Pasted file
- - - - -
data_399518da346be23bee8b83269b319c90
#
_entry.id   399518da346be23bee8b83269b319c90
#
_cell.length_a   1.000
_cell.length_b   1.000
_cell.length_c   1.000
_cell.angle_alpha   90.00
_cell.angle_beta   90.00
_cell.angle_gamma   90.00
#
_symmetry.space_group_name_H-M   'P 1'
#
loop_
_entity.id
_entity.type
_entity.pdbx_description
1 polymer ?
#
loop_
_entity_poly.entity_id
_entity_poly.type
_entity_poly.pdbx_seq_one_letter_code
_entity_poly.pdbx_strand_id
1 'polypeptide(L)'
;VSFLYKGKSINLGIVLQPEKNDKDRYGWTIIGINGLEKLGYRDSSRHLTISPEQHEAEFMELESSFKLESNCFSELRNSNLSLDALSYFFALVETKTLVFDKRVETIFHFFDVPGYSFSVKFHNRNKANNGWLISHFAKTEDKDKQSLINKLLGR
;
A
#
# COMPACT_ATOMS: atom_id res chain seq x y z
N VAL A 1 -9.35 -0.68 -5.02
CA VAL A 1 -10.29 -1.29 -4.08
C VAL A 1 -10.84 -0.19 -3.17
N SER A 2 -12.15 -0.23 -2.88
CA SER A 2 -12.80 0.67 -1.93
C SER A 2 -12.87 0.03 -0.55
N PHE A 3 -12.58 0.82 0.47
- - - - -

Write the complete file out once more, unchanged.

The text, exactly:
data_399518da346be23bee8b83269b319c90
#
_entry.id   399518da346be23bee8b83269b319c90
#
_cell.length_a   1.000
_cell.length_b   1.000
_cell.length_c   1.000
_cell.angle_alpha   90.00
_cell.angle_beta   90.00
_cell.angle_gamma   90.00
#
_symmetry.space_group_name_H-M   'P 1'
#
loop_
_entity.id
_entity.type
_entity.pdbx_description
1 polymer ?
#
loop_
_entity_poly.entity_id
_entity_poly.type
_entity_poly.pdbx_seq_one_letter_code
_entity_poly.pdbx_strand_id
1 'polypeptide(L)'
;VSFLYKGKSINLGIVLQPEKNDKDRYGWTIIGINGLEKLGYRDSSRHLTISPEQHEAEFMELESSFKLESNCFSELRNSNLSLDALSYFFALVETKTLVFDKRVETIFHFFDVPGYSFSVKFHNRNKANNGWLISHFAKTEDKDKQSLINKLLGR
;
A
#
# COMPACT_ATOMS: atom_id res chain seq x y z
N VAL A 1 -9.35 -0.68 -5.02
CA VAL A 1 -10.29 -1.29 -4.08
C VAL A 1 -10.84 -0.19 -3.17
N SER A 2 -12.15 -0.23 -2.88
CA SER A 2 -12.80 0.67 -1.93
C SER A 2 -12.87 0.03 -0.55
N PHE A 3 -12.58 0.82 0.47